By Ben Moger-Williams
The public will soon have a chance to fire off some opinions on proposed changes to Williston’s firearms discharge ordinance. At Monday’s Selectboard meeting, the board moved to hold a public hearing to discuss changes suggested by the Williston Conservation Commission. In essence the changes would open up some town-owned land to hunting, and make it easier for people to hunt on their own land. But it would also mean allowing hunting within 10 feet of some public roads.
It is currently illegal to discharge a firearm north of Interstate 89 in Williston, except for a small area in the northeast of town. South of the Interstate is mostly open to hunting, but as the current ordinance reads, guns may not be fired within 500 feet of any buildings, roads, trails or “public park or recreation area.” The commission is proposing changes to the ordinance to allow hunters access to some municipal lands south of I-89, and to shorten the distance from roads and trails that guns may be used.
A memo presented to the Selectboard on Monday by the commission and Environmental Planner Carrie Deegan argues that the 500-foot restriction is unfair to hunters because it applies to public trail easements on privately owned land and is much stricter than the state law.
“The WCC does not feel it is appropriate (or legal) to restrict hunting on private lands,” the memo reads. “This should be the decision of each individual landowner. In addition, 500’ from a public road seems an excessive distance when state standards allow hunting within 10’ of any roadway.”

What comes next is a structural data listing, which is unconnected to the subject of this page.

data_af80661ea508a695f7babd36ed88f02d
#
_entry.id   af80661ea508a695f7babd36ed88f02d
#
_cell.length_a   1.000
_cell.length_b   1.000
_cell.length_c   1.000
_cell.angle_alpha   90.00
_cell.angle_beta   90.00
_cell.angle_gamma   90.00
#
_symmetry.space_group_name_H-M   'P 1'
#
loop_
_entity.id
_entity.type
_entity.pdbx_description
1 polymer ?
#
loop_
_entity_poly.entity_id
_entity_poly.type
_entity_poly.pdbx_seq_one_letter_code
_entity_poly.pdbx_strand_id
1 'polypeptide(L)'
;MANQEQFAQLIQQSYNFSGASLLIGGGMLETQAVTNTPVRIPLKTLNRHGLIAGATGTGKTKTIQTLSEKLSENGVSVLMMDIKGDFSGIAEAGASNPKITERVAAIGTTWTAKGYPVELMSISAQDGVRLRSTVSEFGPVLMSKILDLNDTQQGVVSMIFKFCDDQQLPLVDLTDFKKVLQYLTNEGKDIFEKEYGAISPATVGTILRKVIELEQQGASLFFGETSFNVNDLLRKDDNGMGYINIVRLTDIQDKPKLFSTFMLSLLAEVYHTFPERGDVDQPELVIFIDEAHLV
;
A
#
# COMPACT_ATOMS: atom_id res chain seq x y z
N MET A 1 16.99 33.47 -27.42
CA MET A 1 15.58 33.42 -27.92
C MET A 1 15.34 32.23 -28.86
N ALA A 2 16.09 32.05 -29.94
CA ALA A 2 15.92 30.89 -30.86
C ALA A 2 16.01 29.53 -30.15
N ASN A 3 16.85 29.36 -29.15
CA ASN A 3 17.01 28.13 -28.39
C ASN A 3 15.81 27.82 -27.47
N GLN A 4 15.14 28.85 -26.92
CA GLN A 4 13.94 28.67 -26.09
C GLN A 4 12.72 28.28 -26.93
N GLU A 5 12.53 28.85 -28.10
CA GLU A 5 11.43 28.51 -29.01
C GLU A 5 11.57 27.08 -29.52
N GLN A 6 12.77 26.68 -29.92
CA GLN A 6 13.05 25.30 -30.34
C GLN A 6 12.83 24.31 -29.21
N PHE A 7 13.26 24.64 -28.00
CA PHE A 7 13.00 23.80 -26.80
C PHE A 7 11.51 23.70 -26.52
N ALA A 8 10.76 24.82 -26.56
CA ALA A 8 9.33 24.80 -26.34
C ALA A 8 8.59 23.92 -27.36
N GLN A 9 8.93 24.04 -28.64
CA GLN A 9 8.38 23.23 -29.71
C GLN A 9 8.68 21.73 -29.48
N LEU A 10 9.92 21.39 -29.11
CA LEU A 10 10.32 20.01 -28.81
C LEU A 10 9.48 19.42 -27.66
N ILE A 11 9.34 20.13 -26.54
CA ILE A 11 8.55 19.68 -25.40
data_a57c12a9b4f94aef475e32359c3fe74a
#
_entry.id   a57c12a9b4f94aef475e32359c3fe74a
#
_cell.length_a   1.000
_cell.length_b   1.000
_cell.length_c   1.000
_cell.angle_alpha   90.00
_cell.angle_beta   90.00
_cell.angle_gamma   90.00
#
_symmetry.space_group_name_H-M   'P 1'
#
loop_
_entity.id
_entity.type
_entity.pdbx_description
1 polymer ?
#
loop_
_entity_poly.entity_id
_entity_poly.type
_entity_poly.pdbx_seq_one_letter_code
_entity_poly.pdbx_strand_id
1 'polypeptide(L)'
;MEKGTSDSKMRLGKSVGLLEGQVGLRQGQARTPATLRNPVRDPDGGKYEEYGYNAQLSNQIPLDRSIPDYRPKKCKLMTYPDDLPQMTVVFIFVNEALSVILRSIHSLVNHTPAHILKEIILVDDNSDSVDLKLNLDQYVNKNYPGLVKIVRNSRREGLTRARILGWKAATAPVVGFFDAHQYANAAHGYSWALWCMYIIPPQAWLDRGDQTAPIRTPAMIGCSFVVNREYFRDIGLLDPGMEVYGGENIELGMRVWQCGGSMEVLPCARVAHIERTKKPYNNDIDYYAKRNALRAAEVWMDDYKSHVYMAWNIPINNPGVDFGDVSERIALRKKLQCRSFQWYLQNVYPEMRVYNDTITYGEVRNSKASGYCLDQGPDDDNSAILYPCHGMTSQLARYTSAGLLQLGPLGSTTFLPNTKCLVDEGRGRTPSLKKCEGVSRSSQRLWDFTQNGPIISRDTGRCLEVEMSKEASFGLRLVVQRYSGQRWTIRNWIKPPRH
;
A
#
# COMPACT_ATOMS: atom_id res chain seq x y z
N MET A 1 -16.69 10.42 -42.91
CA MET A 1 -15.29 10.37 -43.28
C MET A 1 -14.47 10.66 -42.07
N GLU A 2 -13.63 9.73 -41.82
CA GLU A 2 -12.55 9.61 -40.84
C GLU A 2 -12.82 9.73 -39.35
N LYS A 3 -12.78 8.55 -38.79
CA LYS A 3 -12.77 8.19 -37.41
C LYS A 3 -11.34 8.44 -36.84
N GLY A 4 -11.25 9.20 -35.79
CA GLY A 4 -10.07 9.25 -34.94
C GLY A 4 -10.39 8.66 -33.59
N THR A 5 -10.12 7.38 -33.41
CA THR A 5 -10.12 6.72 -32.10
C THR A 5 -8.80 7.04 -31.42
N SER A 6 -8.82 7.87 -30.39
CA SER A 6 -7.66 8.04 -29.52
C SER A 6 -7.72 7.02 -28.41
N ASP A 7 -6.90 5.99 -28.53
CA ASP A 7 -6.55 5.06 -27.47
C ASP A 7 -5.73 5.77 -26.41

The proposed changes would keep the 500-foot rule as it applies to buildings, but would allow firearms to be discharged 10 feet away from public roads, and 100 feet from marked trails on town-owned land. The changes prohibit firing across any road or trail, and also give the Selectboard the authority to prohibit shooting on any municipal land.
Greg Paulman, who teaches a hunter safety course in Williston, has been encouraging the commission to pursue the changes. Paulman said in a phone interview that the new rules will not compromise safety, but will lay out guidelines so that hunters and hikers alike can enjoy the public land.
“Essentially what the Conservation Commission has done is they’ve clarified some rules so that there will actually be an enforceable ordinance on town owned land that allows for people to hunt and lets other people using the land know there is hunting going on,” Paulman said.
Selectman Andy Mikell said at the meeting he was “unlikely to support” the changes.
“I’m all for recreational purposes but citizen safety is first and foremost,” Mikell said. “Let’s hear from the public and see what they want.”
The board said it would run the changes by legal counsel and schedule a hearing after that.
The board also decided to change how it takes minutes at its meetings. Currently a clerk writes down summaries of the discussions at the meetings, and also records the motions and decisions made and who was present. State law requires the minutes to record the list of board members present, names of other active participants, all motions, proposals and resolutions made, what action was taken and the results of votes.
The board voted unanimously to change the format of minutes to include just the bare minimum. However, Town Manager Rick McGuire said the board would also begin digitally recording the meetings and burning them onto CD to archive.
McGuire recorded Monday’s meeting himself, but said Wednesday that the clerk, Chris Wrobel, would likely take over that responsibility. McGuire said the recordings will also be divided into different tracks according to agenda items.